var azureEndPoint = new RedLockEndPoint
{
	EndPoint = new DnsEndPoint("YOUR_CACHE.redis.cache.windows.net", 6380),
	Password = "YOUR_ACCESS_KEY",
	Ssl = true
};

Usage with replicated instances:

The Redlock algorithm is designed to be used with multiple independent Redis instances (see http://redis.io/topics/distlock#why-failover-based-implementations-are-not-enough for more detail on why this is the case).

However, since RedLock.net 1.7.3 there is support for replicated master/slave instances. To do so, configure RedLock using the RedLockEndPoint class, providing the replicated redis instances with the EndPoints property. Each RedLockEndPoint that is passed to the RedLockFactory constructor will be treated as a single unit as far as the RedLock algorithm is concerned.

If you have multiple independent sets of replicated Redis instances, you can use those with RedLock.net in the same way you would use multiple non-replicated independent Redis instances:

var redlockEndPoints = new List<RedLockEndPoint>
{
	new RedLockEndPoint
	{
		EndPoints =
		{
			new DnsEndPoint("replicatedset1-server1", 6379),
			new DnsEndPoint("replicatedset1-server2", 6379),
			new DnsEndPoint("replicatedset1-server3", 6379)
		}
	},
	new RedLockEndPoint
	{
		EndPoints =
		{
			new DnsEndPoint("replicatedset2-server1", 6379),
			new DnsEndPoint("replicatedset2-server2", 6379),
			new DnsEndPoint("replicatedset2-server3", 6379)
		}
	},
	new RedLockEndPoint
	{
		EndPoint = new DnsEndPoint("independent-server", 6379)
	}
};

var redlockFactory = RedLockFactory.Create(redlockEndPoints);

or, if you have existing redis connections:

var existingConnectionMultiplexer1 = ConnectionMultiplexer.Connect("replicatedset1-server1:6379,replicatedset1-server2:6379,replicatedset1-server3:6379");
var existingConnectionMultiplexer2 = ConnectionMultiplexer.Connect("replicatedset2-server1:6379,replicatedset2-server2:6379,replicatedset2-server3:6379");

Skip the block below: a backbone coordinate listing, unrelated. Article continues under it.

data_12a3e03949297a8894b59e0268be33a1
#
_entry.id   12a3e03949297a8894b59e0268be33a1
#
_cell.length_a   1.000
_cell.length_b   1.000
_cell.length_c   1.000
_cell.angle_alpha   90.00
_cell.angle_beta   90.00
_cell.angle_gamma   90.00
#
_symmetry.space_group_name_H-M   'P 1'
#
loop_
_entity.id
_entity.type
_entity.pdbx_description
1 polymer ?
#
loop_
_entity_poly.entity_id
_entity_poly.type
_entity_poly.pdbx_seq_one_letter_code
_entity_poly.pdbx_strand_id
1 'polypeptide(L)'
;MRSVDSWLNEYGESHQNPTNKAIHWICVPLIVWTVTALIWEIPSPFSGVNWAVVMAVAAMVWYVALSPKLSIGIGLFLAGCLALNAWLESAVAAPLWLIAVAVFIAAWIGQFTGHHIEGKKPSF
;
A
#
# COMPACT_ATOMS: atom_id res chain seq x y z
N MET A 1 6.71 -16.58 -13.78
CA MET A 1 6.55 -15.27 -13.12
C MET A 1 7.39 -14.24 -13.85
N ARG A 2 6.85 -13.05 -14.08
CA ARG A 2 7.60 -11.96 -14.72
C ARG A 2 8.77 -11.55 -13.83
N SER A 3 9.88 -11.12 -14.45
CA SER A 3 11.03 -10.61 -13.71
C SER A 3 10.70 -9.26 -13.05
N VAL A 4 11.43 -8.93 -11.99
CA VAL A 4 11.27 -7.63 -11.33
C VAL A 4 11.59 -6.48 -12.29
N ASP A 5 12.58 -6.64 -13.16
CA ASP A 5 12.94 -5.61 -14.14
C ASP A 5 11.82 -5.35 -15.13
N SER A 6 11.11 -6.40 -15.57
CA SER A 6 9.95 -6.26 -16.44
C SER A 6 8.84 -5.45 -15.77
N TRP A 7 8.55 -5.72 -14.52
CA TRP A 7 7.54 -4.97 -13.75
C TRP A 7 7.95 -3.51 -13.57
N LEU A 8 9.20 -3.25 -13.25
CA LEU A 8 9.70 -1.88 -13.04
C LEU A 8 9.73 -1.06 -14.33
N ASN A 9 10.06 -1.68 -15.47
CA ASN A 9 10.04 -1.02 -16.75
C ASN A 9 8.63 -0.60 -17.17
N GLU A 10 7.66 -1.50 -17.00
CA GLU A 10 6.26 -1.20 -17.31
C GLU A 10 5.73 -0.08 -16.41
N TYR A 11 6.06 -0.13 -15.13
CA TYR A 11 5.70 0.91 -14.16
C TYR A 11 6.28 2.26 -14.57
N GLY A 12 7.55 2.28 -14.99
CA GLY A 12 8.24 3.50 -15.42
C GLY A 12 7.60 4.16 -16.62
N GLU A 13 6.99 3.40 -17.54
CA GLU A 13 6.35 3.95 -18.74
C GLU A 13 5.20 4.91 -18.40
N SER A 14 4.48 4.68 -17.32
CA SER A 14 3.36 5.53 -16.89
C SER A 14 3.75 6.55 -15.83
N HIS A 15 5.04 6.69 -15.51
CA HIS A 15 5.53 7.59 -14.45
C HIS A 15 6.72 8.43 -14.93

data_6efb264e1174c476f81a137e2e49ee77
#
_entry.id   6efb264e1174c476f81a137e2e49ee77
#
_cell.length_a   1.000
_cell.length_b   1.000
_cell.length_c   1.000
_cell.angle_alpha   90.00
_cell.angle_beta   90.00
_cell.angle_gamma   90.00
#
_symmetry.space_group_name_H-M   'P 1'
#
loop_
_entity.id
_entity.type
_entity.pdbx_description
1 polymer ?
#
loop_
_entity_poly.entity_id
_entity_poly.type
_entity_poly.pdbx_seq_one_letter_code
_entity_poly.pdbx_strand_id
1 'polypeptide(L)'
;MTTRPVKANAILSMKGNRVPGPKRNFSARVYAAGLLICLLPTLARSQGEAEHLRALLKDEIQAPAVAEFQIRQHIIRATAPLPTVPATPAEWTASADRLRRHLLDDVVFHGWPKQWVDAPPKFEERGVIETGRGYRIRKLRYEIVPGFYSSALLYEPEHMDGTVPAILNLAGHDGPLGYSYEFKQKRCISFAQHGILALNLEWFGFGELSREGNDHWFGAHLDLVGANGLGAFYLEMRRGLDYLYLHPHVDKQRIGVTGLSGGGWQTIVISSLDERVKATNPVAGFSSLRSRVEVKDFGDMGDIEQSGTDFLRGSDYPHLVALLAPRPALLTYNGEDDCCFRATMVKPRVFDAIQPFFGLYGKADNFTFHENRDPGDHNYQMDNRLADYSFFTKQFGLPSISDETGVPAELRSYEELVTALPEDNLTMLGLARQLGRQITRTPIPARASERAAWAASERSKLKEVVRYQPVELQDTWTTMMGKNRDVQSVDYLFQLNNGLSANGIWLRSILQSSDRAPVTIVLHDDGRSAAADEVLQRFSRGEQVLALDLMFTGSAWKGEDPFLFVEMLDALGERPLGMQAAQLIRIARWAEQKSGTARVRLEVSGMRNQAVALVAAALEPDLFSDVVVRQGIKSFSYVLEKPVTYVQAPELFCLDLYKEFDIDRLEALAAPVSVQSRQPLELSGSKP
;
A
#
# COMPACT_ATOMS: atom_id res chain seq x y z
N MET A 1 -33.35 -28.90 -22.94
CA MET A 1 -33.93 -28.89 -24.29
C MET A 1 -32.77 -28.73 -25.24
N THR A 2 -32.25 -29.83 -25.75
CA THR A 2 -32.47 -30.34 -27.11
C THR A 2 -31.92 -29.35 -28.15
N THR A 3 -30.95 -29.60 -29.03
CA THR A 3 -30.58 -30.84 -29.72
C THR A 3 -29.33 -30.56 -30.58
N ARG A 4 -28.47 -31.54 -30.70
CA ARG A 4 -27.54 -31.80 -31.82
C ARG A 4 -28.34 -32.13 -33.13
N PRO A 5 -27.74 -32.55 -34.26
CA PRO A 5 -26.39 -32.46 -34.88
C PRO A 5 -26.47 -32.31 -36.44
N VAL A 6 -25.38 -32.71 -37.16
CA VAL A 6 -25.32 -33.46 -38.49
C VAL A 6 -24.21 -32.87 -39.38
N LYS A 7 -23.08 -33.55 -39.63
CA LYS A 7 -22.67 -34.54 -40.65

var existingConnectionMultiplexer3 = ConnectionMultiplexer.Connect("independent-server:6379");

var multiplexers = new List<RedLockMultiplexer>
{
	existingConnectionMultiplexer1,
	existingConnectionMultiplexer2,
	existingConnectionMultiplexer3
};
var redlockFactory = RedLockFactory.Create(multiplexers);

Considerations when using replicated instances

Using replicated instances is not the suggested way to use RedLock, however if your environment is configured that way and you are aware of the potential risks it is possible to configure.

Since all operations that RedLock.net performs in Redis (Lock, Extend and Unlock) require writing, they can only be performed on the master. If your replicated Redis instances are not configured to automatically promote one of the slaves to master in the case of the master becoming inaccessible, the replicated instances will be unable to be used by RedLock until there is manual intervention to reinstate a master.

There is the potential for a master to become inaccessible after acquiring a lock, but before that lock is propogated to the replicated slaves. If one of the slaves is then promoted to master, the lock will not have been acquired within Redis, and there is the possibility that another process could also acquire the lock, resulting in two processes running within the lock section at the same time. Running with multiple independent instances (or multiple independent replicated instances) should mitigate this somewhat, as the RedLock quorum is still required before another process can acquire the lock.

There is the potential for a master to become inaccessible after releasing a lock, but before the lock removal is propogated to the replicated slaves. This will result in the lock continuing to be held until the Redis key expires after the specified expiry time.